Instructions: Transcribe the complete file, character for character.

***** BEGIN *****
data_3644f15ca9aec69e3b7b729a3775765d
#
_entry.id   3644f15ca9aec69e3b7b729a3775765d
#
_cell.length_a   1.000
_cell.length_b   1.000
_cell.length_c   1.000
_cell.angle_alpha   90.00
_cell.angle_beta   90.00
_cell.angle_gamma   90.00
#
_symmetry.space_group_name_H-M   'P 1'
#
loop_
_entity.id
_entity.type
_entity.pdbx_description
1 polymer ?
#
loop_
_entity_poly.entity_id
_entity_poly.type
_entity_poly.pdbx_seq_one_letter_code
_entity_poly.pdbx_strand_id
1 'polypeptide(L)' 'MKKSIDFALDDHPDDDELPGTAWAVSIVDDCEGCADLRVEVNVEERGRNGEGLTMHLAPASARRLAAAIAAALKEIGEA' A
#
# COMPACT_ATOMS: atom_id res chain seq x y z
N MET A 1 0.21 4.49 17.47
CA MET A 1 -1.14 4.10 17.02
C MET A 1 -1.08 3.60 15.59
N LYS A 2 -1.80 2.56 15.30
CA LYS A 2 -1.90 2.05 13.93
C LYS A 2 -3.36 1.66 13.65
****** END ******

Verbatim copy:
data_3644f15ca9aec69e3b7b729a3775765d
#
_entry.id   3644f15ca9aec69e3b7b729a3775765d
#
_cell.length_a   1.000
_cell.length_b   1.000
_cell.length_c   1.000
_cell.angle_alpha   90.00
_cell.angle_beta   90.00
_cell.angle_gamma   90.00
#
_symmetry.space_group_name_H-M   'P 1'
#
loop_
_entity.id
_entity.type
_entity.pdbx_description
1 polymer ?
#
loop_
_entity_poly.entity_id
_entity_poly.type
_entity_poly.pdbx_seq_one_letter_code
_entity_poly.pdbx_strand_id
1 'polypeptide(L)' 'MKKSIDFALDDHPDDDELPGTAWAVSIVDDCEGCADLRVEVNVEERGRNGEGLTMHLAPASARRLAAAIAAALKEIGEA' A
#
# COMPACT_ATOMS: atom_id res chain seq x y z
N MET A 1 0.21 4.49 17.47
CA MET A 1 -1.14 4.10 17.02
C MET A 1 -1.08 3.60 15.59
N LYS A 2 -1.80 2.56 15.30
CA LYS A 2 -1.90 2.05 13.93
C LYS A 2 -3.36 1.66 13.65